Archaeologist argues the Chumash Indians were utilizing extremely worked shell beads as currency 2,000 years back.
As among the most skilled archaeologists studying California’s Native Americans, Lynn Gamble understood the Chumash Indians had actually been utilizing shell beads as cash for a minimum of 800 years.
But an extensive evaluation of a few of the shell bead record led the UC Santa Barbara teacher emerita of sociology to an amazing conclusion: The hunter-gatherers fixated the Southcentral Coast of Santa Barbara were utilizing extremely worked shells as currency as long as 2,000 years back.
“If the Chumash were using beads as money 2,000 years ago,” Gamble stated, “this changes our thinking of hunter-gatherers and sociopolitical and economic complexity. This may be the first example of the use of money anywhere in the Americas at this time.”
Although Gamble has actually been studying California’s native individuals given that the late 1970s, the motivation for her research study on shell bead cash originated from far afield: the University of Tübingen in Germany. At a seminar there some years back, the majority of the speakers gone over coins and other non-shell types of cash. Some, she stated, were amazed by the presumptions of California archaeologists about what made up cash.
Intrigued, she examined the meanings and recognitions of cash in California and questioned a few of the long-held beliefs. Her research study caused “The origin and usage of shell bead cash in California” in the Journal of Anthropological Archaeology.
Gamble argues that archaeologists must utilize 4 requirements in evaluating whether beads were utilized for currency versus accessory: Shell beads utilized as currency ought to be more labor-intensive than those for ornamental functions; extremely standardized beads are most likely currency; larger, captivating beads were most likely utilized as design; and currency beads are extensively dispersed.
“I then compared the shell beads that had been accepted as a money bead for over 40 years by California archaeologists to another type that was widely distributed,” she stated. “For example, 10s of thousands were discovered with simply one person up in the San Francisco Bay Area. This bead type, referred to as a dish bead, was produced south of Point Conception and most likely on the northern [Santa Barbara] Channel Islands, according to several sources of information, a minimum of most, if not all of them.
“These earlier beads were just as standardized, if not more so, than those that came 1,000 years later,” Gamble continued. “They also were traded throughout California and beyond. Through sleuthing, measurements and comparison of standardizations among the different bead types, it became clear that these were probably money beads and occurred much earlier than we previously thought.”
As Gamble notes, shell beads have actually been utilized for over 10,000 years in California, and there is comprehensive proof for the production of a few of these beads, particularly those typical in the last 3,000 to 4,000 years, on the northern Channel Islands. The proof consists of shell bead-making tools, such as drills, and huge quantities of shell bits — fragments — that cluttered the surface area of historical sites on the islands.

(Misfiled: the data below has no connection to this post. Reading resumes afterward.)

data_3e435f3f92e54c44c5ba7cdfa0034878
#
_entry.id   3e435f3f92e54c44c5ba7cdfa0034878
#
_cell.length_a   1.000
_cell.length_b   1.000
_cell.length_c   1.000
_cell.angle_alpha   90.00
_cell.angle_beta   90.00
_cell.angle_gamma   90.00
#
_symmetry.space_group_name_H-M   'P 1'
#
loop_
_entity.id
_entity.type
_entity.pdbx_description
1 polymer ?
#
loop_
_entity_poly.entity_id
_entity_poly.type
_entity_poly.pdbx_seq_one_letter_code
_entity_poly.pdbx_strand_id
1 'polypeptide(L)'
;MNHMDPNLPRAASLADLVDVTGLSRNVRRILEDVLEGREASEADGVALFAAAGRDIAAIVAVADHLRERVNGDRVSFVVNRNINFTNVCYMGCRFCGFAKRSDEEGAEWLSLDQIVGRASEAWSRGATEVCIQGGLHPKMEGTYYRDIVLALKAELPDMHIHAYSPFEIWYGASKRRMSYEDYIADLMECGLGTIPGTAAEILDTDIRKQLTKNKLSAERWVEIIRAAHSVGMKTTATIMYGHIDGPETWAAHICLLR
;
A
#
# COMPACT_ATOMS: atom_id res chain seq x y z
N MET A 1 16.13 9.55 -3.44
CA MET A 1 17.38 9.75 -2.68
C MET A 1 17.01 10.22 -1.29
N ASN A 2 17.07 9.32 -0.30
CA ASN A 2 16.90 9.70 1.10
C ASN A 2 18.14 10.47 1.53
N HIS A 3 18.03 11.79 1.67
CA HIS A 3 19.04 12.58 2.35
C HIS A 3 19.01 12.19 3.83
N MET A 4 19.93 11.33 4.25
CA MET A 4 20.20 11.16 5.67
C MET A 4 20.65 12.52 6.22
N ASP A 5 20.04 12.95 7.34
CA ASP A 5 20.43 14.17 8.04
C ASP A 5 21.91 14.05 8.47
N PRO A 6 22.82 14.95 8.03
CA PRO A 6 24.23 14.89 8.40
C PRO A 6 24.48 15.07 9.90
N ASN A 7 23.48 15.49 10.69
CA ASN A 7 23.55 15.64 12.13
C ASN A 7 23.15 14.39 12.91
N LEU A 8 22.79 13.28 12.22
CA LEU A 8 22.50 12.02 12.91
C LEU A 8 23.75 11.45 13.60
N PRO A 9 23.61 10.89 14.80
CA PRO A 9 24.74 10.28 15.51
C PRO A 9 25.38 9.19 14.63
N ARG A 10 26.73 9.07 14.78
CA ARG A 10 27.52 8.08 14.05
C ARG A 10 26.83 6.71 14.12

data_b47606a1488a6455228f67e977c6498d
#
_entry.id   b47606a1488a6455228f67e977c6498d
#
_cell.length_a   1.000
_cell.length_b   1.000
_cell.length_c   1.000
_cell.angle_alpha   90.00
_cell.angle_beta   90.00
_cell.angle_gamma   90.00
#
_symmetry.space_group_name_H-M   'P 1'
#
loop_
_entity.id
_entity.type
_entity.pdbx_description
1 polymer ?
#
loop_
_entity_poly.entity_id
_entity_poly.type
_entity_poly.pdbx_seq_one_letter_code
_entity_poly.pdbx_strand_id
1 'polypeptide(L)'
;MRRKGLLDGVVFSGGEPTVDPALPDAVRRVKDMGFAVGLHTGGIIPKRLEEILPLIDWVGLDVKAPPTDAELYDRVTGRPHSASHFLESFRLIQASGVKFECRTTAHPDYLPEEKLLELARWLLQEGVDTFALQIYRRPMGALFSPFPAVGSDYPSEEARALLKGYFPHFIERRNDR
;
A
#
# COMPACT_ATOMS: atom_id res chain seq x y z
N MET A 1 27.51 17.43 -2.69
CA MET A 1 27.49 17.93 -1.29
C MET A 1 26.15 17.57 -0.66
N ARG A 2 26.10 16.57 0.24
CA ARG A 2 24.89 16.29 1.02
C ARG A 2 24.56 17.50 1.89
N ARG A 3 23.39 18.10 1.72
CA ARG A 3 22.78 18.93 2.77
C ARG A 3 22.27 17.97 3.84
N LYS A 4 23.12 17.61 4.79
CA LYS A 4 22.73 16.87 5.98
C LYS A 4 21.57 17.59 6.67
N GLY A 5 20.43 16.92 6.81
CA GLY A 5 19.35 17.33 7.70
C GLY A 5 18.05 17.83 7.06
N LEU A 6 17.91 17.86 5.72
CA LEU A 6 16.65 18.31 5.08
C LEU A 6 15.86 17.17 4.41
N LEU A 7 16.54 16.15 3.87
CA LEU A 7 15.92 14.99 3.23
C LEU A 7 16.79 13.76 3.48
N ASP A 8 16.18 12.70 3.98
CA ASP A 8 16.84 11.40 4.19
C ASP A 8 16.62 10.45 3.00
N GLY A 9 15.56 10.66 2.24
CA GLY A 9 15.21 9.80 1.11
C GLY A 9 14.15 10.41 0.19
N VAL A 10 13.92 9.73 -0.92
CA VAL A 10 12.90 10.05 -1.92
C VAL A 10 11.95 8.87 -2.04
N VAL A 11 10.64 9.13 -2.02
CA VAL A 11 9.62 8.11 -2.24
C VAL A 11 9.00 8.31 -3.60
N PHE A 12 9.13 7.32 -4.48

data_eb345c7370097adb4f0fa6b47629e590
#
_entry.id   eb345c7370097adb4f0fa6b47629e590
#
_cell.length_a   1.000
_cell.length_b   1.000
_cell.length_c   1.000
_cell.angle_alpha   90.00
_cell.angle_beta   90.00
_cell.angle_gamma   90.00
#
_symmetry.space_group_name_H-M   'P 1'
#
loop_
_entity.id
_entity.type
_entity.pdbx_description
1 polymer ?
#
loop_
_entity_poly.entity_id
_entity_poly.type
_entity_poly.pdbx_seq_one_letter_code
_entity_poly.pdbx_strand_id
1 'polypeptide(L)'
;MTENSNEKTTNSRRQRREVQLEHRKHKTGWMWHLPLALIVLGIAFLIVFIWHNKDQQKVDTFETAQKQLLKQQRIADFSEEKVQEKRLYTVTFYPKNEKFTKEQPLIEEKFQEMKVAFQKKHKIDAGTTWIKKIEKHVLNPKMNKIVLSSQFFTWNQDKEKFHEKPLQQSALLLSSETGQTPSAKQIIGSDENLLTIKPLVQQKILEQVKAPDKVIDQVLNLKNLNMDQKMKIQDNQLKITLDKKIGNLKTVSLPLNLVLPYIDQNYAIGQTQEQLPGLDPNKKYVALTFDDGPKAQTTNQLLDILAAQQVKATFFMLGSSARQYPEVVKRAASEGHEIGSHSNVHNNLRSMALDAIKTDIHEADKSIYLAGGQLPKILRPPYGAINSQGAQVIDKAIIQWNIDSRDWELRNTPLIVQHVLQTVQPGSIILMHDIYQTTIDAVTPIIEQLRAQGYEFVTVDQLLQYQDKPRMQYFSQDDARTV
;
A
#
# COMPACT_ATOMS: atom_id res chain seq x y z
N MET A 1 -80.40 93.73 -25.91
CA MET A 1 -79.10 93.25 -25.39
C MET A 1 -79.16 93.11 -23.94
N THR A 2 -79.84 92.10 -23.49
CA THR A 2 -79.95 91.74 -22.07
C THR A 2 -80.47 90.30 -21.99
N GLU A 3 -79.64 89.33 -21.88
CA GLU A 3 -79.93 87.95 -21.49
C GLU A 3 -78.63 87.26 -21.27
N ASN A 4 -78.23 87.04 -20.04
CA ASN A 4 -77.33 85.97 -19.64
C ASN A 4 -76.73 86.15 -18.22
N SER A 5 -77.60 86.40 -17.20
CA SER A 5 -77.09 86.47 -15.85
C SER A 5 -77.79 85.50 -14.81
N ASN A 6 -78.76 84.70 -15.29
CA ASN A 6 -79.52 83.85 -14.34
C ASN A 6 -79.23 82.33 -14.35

In addition, professionals have actually kept in mind that the isotopic signature of the shell beads discovered in the San Francisco Bay Area show that the shells are from south of Point Conception.
“We know that right around early European contact,” Gamble stated, “the California Indians were trading for many types of goods, including perishable foods. The use of shell beads no doubt greatly facilitated this wide network of exchange.”
Gamble’s research study not just resets the origins of cash in the Americas, it casts doubt on what makes up “sophisticated” societies in prehistory. Because the Chumash were non-agriculturists — hunter-gatherers — it was long held that they wouldn’t require cash, although early Spanish colonizers admired comprehensive Chumash trading networks and commerce.
Recent research study on cash in Europe throughout the Bronze Age recommends it was utilized there some 3,500 years back. For Gamble, that and the Chumash example are substantial since they challenge a consistent point of view amongst economic experts and some archaeologists that so-called “primitive” societies might not have actually had “commercial” economies.
“Both the terms ‘complex’ and ‘primitive’ are highly charged, but it is difficult to address this subject without avoiding those terms,” she stated. “In the case of both the Chumash and the Bronze Age example, standardization is a key in terms of identifying money. My article on the origin of money in California is not only pushing the date for the use of money back 1,000 years in California, and possibly the Americas, it provides evidence that money was used by non-state level societies, commonly identified as ‘civilizations.’ ”
Reference: “The origin and use of shell bead money in California” by Lynn H. Gamble, 28 October 2020, Journal of Anthropological Archaeology.